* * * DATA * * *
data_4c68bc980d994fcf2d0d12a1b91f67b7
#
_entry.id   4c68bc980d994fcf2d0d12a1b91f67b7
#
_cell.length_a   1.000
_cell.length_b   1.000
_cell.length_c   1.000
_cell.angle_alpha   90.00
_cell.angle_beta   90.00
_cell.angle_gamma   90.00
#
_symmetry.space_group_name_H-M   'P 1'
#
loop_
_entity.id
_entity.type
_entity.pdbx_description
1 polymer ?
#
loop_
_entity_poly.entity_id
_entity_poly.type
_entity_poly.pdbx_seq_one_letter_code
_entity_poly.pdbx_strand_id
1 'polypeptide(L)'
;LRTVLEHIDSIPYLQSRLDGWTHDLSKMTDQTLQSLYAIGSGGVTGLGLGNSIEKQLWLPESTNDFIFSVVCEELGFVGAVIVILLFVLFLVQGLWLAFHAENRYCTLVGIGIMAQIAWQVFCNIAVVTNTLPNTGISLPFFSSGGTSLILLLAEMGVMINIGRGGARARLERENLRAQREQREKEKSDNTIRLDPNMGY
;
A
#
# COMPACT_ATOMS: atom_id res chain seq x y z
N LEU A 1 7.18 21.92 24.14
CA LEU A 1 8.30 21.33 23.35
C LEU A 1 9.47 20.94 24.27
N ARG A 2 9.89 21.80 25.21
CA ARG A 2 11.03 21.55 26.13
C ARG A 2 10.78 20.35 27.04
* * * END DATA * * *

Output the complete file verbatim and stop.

data_4c68bc980d994fcf2d0d12a1b91f67b7
#
_entry.id   4c68bc980d994fcf2d0d12a1b91f67b7
#
_cell.length_a   1.000
_cell.length_b   1.000
_cell.length_c   1.000
_cell.angle_alpha   90.00
_cell.angle_beta   90.00
_cell.angle_gamma   90.00
#
_symmetry.space_group_name_H-M   'P 1'
#
loop_
_entity.id
_entity.type
_entity.pdbx_description
1 polymer ?
#
loop_
_entity_poly.entity_id
_entity_poly.type
_entity_poly.pdbx_seq_one_letter_code
_entity_poly.pdbx_strand_id
1 'polypeptide(L)'
;LRTVLEHIDSIPYLQSRLDGWTHDLSKMTDQTLQSLYAIGSGGVTGLGLGNSIEKQLWLPESTNDFIFSVVCEELGFVGAVIVILLFVLFLVQGLWLAFHAENRYCTLVGIGIMAQIAWQVFCNIAVVTNTLPNTGISLPFFSSGGTSLILLLAEMGVMINIGRGGARARLERENLRAQREQREKEKSDNTIRLDPNMGY
;
A
#
# COMPACT_ATOMS: atom_id res chain seq x y z
N LEU A 1 7.18 21.92 24.14
CA LEU A 1 8.30 21.33 23.35
C LEU A 1 9.47 20.94 24.27
N ARG A 2 9.89 21.80 25.21
CA ARG A 2 11.03 21.55 26.13
C ARG A 2 10.78 20.35 27.04